Riff-Raff (1991)

r8TLVWaIiW0bVH5WbivplK8mgwaKen Loach has been Thatcher’s foremost cinematic antagonist. In this angry comedy he turns a non-union London building site (a former hospital being remodelled as luxury flats) into a potent image for Thatcher’s Britain.

The Iron Lady (2011)

4139iMBVtoLThere’s Richard Attenborough’s Young Winston, and The Life Story of David Lloyd George (1918), but Meryl Streep’s uncanny portrayal of Thatcher (directed by Phyllida Lloyd) is the only substantial biopic of a 20th-century PM.

Music, chosen by Kitty Empire

“Tramp the Dirt Down” by Elvis Costello

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EnteCover of Spike, album by Elvis Costello featuring Tramp the Dirt Downr a caption




Political pop was not born in 1979. But it received an almighty fillip [=boost] with the Thatcher era, allowing everyone from Billy Bragg to Wham! to rally around loathing of one of the most hated figures of modern times.

Cover of the single “Common People” by Pulp


“Common People” by Pulp

220px-Pulp_-_Common_PeopleThe Eighties were a golden age for musicians, with squatters’ rights and these state-funded arts-grants-by-proxy, allowing bands such as Pulp to live on the dole [= toucher le chômage] or go to art college and create.

“Supersonic” by Oasis

Cover of the single “Supersonic” by Oasis

Thatcher’s efforts to reduce unemployment gave rise to the enterprise allowance scheme – a £40 a week handout that helped kickstart labels such as Alan McGee’s Creation Records.




Ding Dong! The Witch Is Dead” by the cast of The Wizard of Oz

Wizard_of_oz_movie_posterAt the time of writing, the song is in the Top 10 and heading north, thanks to a Facebook campaign to get the Wizard of Oz song to No 1 by the time you read this.

“Spice Up Your Life” by The Spice Girls


Cover of the single “Spice Up Your Life” by the Spice Girls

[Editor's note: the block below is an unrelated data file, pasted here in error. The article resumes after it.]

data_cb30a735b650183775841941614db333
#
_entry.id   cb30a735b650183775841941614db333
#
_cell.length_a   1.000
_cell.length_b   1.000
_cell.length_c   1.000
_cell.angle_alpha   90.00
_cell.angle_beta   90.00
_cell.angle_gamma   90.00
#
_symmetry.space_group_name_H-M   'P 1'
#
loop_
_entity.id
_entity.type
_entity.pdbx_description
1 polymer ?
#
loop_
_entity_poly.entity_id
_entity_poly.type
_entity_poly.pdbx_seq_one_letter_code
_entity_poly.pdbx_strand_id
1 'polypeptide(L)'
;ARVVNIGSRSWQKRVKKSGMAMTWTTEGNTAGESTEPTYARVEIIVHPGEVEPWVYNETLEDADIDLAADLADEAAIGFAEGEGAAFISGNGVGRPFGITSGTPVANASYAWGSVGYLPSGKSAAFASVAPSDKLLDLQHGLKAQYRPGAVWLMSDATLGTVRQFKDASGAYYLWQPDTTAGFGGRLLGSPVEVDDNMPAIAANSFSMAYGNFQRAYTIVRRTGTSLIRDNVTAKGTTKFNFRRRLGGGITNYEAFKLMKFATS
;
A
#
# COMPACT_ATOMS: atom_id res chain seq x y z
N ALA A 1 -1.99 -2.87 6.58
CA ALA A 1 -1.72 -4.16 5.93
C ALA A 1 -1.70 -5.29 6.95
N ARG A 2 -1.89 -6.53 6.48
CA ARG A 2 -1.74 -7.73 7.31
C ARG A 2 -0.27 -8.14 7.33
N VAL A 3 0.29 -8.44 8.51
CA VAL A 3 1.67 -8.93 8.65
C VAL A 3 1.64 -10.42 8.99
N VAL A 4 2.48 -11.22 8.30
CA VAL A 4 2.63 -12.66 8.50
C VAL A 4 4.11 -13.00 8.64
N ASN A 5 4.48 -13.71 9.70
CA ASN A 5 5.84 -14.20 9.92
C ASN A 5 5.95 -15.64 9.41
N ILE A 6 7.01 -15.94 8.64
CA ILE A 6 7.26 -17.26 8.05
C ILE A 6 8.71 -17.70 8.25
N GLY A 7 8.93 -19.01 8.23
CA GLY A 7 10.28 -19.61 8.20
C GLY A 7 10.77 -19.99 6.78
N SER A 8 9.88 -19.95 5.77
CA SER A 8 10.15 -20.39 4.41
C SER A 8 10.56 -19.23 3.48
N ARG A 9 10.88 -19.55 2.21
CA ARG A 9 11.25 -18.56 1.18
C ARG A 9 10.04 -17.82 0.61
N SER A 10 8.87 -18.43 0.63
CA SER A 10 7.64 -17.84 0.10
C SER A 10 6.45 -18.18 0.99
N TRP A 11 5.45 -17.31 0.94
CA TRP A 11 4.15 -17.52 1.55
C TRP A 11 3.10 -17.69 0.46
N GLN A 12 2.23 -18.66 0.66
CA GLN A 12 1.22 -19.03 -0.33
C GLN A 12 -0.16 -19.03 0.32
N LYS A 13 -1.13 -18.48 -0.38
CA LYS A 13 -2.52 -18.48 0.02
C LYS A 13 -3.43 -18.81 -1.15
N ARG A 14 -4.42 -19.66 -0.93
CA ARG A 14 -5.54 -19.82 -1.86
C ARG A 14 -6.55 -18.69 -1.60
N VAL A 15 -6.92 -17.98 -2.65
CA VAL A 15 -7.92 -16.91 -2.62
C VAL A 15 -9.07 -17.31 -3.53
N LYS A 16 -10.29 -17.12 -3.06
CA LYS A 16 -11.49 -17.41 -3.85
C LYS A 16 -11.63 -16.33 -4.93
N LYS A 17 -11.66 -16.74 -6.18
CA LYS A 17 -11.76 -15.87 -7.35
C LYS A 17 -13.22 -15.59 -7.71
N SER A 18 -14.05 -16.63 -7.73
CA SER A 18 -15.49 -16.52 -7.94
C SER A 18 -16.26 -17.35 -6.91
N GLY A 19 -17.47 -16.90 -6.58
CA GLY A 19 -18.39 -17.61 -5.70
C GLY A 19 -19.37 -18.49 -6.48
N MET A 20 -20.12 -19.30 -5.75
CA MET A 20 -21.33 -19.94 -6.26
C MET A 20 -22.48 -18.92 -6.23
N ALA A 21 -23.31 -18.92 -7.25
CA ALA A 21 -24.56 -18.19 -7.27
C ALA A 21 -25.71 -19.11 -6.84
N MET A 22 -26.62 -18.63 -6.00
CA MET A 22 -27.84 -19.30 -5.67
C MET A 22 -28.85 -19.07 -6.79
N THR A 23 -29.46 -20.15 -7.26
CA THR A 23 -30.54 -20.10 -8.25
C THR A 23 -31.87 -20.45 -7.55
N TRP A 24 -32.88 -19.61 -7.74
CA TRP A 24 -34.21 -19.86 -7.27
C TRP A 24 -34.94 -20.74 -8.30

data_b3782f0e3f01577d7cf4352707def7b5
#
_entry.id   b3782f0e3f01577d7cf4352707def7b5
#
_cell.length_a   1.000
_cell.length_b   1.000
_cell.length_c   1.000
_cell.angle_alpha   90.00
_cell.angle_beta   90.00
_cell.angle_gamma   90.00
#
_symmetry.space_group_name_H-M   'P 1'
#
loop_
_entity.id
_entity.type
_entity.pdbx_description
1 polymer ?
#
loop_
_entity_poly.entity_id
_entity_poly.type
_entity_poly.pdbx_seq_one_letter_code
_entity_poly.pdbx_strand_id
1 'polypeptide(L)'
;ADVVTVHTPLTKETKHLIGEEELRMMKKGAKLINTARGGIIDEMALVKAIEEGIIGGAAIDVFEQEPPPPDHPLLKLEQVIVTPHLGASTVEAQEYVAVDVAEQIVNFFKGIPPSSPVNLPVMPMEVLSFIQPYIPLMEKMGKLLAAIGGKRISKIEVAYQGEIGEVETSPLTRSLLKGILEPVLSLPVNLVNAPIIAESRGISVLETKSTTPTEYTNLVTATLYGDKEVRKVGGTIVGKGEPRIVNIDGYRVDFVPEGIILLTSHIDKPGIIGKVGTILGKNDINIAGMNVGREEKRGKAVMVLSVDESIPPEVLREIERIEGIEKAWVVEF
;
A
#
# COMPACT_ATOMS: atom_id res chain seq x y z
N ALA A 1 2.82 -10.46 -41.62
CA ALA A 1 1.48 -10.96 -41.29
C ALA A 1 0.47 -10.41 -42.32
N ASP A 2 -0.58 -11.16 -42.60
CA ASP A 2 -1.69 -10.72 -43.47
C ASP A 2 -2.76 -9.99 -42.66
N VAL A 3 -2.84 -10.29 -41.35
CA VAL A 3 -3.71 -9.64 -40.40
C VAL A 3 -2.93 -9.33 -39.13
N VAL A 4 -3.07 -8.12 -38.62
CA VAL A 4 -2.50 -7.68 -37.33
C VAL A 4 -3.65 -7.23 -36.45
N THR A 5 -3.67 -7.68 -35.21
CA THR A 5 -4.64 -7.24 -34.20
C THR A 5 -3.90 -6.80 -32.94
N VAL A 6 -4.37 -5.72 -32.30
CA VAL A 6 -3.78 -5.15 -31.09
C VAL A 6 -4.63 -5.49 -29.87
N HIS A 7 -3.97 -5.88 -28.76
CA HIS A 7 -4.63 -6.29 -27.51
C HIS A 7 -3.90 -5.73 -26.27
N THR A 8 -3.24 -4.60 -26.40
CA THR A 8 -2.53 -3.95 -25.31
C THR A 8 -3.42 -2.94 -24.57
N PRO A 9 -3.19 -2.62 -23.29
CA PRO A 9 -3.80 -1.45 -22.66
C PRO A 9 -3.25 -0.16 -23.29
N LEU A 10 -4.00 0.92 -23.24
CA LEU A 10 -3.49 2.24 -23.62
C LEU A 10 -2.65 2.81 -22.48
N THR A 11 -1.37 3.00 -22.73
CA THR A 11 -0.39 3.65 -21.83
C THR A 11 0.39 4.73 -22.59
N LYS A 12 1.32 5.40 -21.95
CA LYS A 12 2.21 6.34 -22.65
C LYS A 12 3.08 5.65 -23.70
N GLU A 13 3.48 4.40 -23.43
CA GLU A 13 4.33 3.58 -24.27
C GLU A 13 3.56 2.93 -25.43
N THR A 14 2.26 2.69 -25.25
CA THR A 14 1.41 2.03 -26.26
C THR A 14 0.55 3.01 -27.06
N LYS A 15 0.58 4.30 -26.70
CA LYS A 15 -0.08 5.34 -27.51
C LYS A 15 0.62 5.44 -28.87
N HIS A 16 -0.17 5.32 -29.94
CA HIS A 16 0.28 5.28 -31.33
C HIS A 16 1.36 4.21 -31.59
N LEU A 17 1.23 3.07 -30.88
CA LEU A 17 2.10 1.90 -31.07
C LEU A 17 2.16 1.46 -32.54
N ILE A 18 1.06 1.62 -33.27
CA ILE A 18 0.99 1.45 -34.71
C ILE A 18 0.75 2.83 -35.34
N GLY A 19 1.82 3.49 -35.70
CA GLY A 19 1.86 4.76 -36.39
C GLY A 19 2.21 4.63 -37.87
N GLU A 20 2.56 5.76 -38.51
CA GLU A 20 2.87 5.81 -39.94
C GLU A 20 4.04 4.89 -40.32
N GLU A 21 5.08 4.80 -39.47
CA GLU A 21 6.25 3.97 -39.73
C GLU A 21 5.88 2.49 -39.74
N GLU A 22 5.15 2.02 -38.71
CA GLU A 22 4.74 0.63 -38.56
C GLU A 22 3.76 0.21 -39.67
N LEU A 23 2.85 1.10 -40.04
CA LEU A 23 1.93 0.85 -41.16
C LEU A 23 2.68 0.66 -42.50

The Spice Girls encapsulated the legacy of rampant individualism of the Thatcher era: sing about pish, sell the lie that fame is the apex of human endeavour, and hijack feminism with an ersatz analogue.







  • article published at the time of M. Thatcher’s death
  • The Guardian: anti-Thatcher paper
  • Thatcher was a Conservative Prime Minister, 1979-1990
  • the article is a collection of selections of work of arts by various critics
  • a variety of artistic media are featured

Main elements expected in the synthesis:

  • art was used as a way of criticising MT and her policies
  • more specifically, the following elements of her policies were criticised in art: neoliberal economics, their effects in terms of social inequalities, her repression of social movements, in particular the Miners’ Strike (1984-1985), her foreign policy (Falklands War 1982), her authoritative governing style, and her personality.
  • but her relationship to art is more complex than that. there are other ways in which she influenced artistic productions: according to the article, she had created good conditions for artistic production; art was also used to represent/describe a whole era, along with its characteristic such as individualism. some works of art also amount to a eulogy of Thatcher. 
  • could also be tackled: the question of the reception of such pieces (censorship? outrage?), and the modes of representation of Thatcher (satire, use of archival footage, playing on artistic genres…)
  • paradox of the article: amounts to a eulogy of Thatcher and her “artistic career” in a paper which was very hostile to the Prime Minister

Possible outline:

I. Critical works
II. Works who benefitted from Thatcher’s policies
III. A mythical figure